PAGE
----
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Killer Electrons From Outer Space

Accurate space-weather forecasts could come from knowing the cause of superfast electrons in the Van Allen belts

4 min read

31 August 2007—Researchers at Los Alamos National Laboratory, in New Mexico, say they have solved the mystery of satellite-zapping ”killer electrons” that are sometimes produced in Earth’s outer atmosphere. These highly energetic electrons—strong enough to damage electronics and human tissue—pose a danger to spacecraft, satellites, and astronauts. For many years, the mechanism by which they are produced has remained little understood, in spite of physicists’ attempts at solving this puzzle.

Now, Yue Chen, Geoffrey Reeves, and Reiner Friedel say they have conclusively proved that killer electrons come about because very-low-frequency electromagnetic waves—themselves of somewhat mysterious origin—accelerate ordinary electrons in the Van Allen radiation belts to a point where they are traveling at velocities close to the speed of light. The three scientists published their results in the July 2007 issue of the journal Nature Physics .

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Economics Drives Ray-Gun Resurgence

Laser weapons, cheaper by the shot, should work well against drones and cruise missiles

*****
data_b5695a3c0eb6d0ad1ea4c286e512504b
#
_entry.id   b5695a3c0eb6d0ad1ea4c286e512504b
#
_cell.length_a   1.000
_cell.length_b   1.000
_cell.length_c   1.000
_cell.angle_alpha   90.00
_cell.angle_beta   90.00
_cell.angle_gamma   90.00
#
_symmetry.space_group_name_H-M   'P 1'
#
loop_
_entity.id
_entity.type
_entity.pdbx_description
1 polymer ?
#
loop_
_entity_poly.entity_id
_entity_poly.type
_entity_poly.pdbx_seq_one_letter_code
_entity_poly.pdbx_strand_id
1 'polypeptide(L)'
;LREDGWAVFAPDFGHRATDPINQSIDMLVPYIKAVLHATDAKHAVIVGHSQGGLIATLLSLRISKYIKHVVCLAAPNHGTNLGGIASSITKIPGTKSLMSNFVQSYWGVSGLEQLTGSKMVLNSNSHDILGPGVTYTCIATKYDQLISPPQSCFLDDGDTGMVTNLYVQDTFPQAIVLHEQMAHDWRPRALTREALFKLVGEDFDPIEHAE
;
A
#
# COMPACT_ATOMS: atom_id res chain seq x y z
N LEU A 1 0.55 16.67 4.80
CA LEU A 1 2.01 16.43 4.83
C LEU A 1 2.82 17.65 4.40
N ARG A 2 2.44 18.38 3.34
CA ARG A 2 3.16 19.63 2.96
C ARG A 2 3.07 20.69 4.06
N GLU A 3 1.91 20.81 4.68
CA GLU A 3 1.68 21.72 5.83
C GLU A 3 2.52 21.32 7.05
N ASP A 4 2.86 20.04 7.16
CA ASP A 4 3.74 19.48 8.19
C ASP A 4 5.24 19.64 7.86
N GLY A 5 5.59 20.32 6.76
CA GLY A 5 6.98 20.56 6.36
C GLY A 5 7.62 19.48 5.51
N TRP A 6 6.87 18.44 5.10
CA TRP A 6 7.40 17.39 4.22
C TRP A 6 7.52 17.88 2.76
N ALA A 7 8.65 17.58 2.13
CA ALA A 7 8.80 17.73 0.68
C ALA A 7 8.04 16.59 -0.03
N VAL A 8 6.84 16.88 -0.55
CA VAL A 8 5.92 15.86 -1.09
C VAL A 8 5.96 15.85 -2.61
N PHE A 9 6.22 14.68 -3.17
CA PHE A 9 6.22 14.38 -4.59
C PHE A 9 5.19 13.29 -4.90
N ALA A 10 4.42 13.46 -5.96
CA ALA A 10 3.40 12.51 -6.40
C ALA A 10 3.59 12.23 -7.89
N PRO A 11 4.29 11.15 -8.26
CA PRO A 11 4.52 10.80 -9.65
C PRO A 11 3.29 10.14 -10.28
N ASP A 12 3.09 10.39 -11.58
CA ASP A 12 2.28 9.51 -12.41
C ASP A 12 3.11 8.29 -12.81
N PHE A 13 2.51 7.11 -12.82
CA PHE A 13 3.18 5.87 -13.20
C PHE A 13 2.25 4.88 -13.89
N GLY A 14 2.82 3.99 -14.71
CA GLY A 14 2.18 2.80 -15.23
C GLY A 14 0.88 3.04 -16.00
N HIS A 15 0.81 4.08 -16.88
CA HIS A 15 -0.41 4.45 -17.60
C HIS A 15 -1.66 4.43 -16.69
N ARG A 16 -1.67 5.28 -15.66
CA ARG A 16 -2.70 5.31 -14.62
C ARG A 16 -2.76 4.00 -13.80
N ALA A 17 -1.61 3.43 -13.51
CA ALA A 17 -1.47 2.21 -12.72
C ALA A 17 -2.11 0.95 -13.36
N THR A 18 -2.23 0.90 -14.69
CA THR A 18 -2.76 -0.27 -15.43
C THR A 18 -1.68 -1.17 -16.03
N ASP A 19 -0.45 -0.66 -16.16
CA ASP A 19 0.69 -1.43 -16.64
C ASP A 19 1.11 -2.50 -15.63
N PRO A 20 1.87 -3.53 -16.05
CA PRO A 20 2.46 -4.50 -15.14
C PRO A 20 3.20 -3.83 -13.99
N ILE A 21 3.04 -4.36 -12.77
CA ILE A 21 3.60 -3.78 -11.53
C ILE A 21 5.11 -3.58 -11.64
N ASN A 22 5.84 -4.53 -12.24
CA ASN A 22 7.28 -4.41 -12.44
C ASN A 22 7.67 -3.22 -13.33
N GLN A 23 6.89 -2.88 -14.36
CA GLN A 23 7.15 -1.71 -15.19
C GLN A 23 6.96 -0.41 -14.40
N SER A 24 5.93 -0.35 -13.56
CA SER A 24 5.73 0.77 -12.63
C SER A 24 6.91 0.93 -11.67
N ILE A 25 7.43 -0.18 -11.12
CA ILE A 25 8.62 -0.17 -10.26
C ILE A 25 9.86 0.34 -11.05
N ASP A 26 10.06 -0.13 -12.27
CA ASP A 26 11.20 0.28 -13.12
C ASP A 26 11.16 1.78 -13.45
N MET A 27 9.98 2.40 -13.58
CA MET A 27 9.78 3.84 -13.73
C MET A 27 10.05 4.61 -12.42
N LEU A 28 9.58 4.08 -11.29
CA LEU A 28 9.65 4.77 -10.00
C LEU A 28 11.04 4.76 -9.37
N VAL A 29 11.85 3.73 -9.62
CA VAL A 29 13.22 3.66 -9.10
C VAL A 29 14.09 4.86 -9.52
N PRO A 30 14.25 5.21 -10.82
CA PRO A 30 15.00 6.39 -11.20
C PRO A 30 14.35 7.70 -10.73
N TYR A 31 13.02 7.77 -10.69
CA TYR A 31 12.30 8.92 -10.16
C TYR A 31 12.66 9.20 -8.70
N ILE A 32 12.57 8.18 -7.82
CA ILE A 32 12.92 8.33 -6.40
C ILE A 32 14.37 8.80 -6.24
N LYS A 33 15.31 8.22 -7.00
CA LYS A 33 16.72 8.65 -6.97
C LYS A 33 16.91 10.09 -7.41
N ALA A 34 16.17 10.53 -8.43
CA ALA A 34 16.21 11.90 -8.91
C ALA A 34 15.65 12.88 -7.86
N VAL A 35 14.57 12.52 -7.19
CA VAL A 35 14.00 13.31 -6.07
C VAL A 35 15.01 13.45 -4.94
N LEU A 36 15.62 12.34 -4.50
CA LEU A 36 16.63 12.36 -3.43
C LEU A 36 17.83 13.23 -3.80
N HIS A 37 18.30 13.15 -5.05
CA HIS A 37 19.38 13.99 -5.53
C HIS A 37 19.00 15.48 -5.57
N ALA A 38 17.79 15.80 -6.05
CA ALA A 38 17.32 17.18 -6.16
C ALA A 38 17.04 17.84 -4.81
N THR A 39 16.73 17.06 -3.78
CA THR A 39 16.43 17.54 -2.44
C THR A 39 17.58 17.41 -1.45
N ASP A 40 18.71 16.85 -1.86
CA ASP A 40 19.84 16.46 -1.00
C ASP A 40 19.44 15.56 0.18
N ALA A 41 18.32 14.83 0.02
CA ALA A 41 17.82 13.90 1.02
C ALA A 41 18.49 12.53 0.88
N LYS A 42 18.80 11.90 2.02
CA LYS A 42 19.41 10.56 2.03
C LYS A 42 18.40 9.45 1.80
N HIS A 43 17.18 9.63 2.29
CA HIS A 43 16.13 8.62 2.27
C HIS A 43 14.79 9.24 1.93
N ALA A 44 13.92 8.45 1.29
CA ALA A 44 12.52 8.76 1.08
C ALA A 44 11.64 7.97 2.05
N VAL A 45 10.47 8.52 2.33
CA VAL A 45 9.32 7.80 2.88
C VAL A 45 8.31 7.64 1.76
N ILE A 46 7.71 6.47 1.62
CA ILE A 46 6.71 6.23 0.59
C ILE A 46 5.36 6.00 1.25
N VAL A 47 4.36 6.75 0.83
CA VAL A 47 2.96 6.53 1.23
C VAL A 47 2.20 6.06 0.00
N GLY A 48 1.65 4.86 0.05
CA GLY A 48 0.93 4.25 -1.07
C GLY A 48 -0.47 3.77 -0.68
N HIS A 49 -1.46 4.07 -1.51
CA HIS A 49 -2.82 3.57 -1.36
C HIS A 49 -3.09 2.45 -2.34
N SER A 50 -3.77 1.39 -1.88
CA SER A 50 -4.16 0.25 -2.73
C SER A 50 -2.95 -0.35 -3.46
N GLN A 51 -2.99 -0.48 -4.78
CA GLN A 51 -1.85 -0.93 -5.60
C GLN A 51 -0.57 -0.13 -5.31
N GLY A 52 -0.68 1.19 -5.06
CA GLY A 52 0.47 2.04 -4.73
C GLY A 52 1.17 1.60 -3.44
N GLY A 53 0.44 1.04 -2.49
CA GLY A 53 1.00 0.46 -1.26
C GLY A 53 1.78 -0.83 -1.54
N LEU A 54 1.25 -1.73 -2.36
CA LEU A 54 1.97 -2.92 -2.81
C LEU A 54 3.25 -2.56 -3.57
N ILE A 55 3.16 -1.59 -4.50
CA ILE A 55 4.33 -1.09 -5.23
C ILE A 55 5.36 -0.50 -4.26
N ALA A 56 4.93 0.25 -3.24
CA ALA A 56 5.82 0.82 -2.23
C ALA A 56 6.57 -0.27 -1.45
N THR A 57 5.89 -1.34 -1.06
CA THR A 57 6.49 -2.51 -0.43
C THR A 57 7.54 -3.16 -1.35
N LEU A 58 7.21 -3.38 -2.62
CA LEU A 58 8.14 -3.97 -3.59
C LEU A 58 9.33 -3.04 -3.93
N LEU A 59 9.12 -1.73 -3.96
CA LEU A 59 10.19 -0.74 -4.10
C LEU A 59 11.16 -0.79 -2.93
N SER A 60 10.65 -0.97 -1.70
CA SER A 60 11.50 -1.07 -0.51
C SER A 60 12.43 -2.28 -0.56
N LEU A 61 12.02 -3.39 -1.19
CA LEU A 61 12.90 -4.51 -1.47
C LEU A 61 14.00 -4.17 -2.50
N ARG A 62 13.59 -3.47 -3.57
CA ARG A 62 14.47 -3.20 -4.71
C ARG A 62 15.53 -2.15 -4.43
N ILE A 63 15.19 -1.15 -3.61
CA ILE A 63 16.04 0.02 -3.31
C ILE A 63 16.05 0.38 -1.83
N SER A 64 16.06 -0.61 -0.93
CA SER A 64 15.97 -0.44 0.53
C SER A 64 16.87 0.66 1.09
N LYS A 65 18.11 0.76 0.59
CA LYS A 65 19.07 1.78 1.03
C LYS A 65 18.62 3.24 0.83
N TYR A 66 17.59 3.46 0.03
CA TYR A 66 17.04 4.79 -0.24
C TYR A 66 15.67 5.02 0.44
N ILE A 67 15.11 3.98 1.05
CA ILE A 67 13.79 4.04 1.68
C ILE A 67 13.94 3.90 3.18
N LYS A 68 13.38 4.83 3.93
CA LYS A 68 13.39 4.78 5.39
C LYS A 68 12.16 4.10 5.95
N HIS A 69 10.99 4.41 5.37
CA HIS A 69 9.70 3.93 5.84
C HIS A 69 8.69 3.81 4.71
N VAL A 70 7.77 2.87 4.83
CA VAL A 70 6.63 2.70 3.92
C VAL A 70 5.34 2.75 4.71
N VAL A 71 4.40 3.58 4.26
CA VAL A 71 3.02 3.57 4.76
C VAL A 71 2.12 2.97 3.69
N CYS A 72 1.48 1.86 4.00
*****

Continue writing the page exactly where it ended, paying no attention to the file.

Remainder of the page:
4 min read
In an artist’s rendering, a truck is shown with five sets of wheels—two sets for the cab, the rest for the trailer—and a box on the top of the trailer, from which a red ray is projected on an angle, upward, ending in the silhouette of an airplane, which is being destroyed

Lockheed Martin's laser packs up to 300 kilowatts—enough to fry a drone or a plane.

Lockheed Martin

The technical challenge of missile defense has been compared with that of hitting a bullet with a bullet. Then there is the still tougher economic challenge of using an expensive interceptor to kill a cheaper target—like hitting a lead bullet with a golden one.

Maybe trouble and money could be saved by shooting down such targets with a laser. Once the system was designed, built, and paid for, the cost per shot would be low. Such considerations led planners at the Pentagon to seek a solution from Lockheed Martin, which has just delivered a 300-kilowatt laser to the U.S. Army. The new weapon combines the output of a large bundle of fiber lasers of varying frequencies to form a single beam of white light. This laser has been undergoing tests in the lab, and it should see its first field trials sometime in 2023. General Atomics, a military contractor in San Diego, is also developing a laser of this power for the Army based on what’s known as the distributed-gain design, which has a single aperture.

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